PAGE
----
December 3, 2013

U.S. vet detained in North Korea oversaw guerrilla group

Merrill Newman supervised a group of South Korean fighters hated and feared by the North during the Korean War.

By Hyung-jin Kim And Foster Klug
The Associated Press

(Continued from page 1)

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FILE - This 2005 file photo provided by the Palo Alto Weekly shows Merrill Newman, a retired finance executive and Red Cross volunteer, in Palo Alto, Calif. North Korea state media say U.S. tourist Newman, who has been detained for more than a month, has apologized for alleged crimes during the Korean War and for “hostile acts” against the state during a recent trip. There was no direct word from 85-year old Newman and his alleged apology released Saturday, Nov. 30, 2013, couldn’t be independently confirmed. Pyongyang, North Korea, has been accused of previously coercing statements from detainees.

The Associated Press

“The charges don’t make sense,” said Park, 80.

In the final months of the war, Newman largely stayed on a frontline island, living in a small wooden house, said Park Young, an 81-year-old former guerrilla.

“He ate alone and slept alone and lived alone,” said Park, one of 200 guerrillas stationed on the Island.

When the U.S. Eighth Army retreated from the Yalu River separating North Korea and China in late 1950, some 6,000 to 10,000 Koreans initially declared their willingness to fight for the United States, according to a U.S. Army research study on wartime partisan actions that was declassified in 1990.

The report says the U.S. Army provided training and direction to the partisans, who had some “measurable results.” But ultimately the campaigns “did not represent a significant contribution,” in part because of a lack of training and experience of Korean and U.S. personnel in guerrilla warfare.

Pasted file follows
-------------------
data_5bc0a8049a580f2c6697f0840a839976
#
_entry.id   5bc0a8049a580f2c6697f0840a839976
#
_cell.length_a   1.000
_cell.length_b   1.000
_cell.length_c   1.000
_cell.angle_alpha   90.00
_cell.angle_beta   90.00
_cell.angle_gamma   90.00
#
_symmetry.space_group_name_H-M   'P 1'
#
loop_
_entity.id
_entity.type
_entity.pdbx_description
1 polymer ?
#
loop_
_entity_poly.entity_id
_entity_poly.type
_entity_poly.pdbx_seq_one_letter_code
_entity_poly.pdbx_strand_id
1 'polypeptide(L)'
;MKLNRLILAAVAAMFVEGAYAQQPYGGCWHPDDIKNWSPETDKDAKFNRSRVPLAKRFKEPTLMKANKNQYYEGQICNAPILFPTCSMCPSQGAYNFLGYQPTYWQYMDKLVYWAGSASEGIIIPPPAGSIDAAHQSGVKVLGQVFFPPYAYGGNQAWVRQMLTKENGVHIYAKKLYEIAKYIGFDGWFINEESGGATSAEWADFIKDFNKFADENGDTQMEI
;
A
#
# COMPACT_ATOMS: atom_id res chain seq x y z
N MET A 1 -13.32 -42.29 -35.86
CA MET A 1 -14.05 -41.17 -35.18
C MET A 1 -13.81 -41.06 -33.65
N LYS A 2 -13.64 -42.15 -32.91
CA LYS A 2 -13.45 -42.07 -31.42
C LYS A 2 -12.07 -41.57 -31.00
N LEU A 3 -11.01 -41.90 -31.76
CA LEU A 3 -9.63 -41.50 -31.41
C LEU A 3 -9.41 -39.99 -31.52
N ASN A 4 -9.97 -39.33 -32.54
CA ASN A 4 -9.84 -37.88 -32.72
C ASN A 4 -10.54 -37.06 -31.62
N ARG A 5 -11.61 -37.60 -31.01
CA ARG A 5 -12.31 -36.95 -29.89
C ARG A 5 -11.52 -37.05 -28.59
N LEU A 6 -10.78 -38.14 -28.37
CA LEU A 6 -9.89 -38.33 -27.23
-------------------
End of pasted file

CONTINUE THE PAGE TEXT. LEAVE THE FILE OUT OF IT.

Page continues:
Former Kuwol fighters claim to have killed 1,500 North Korean soldiers and captured 600 alive. About 1,270 Kuwol members perished during the war, according to surviving unit members.

The guerrillas aren’t alone in questioning Newman’s trip to North Korea.

“Newman was very naive to discuss his partisan background with the North Koreans,” Bruce Cumings, a history professor specializing in Korea at the University of Chicago, said in an email. “The South Korean partisans were possibly the most hated group of people in the North, except for out-and-out spies and traitors from their own side.”

But analyst Cho Sung-hun with the state-run Institute for Military History Compilation in Seoul said it’s “not weird” for war veterans to try to visit former battle grounds before they die.

Cho, who interviewed Newman in 2003 for a book on guerrilla warfare during the Korean War, described him as a “gentle American citizen” and said North Korea should not trigger a new source of tension with his detention.

Some analysts see Newman’s alleged confession as a prelude to his release, possibly allowing the North Koreans to send him home and save face without going through a lengthy legal proceeding.

North Korea has detained at least seven Americans since 2009 and five of them have been either released or deported. Korean-American missionary and tour operator Kenneth Bae has been held for more than year.

The Korean War is still an extremely sensitive topic in North Korea. It ended in an armistice, not a peace treaty, leaving the Korean Peninsula still technically at war.

“It seems absurd from a public relations standpoint to arrest an 85-year-old man who came with goodwill,” Cumings said. “But the North Koreans are still fighting the Korean War and grasp every chance they get to remind Americans that the war has never ended.”

AP writers Eun-Young Jeong in Seoul, Matthew Pennington in Washington and Martha Mendoza in California contributed to this report.

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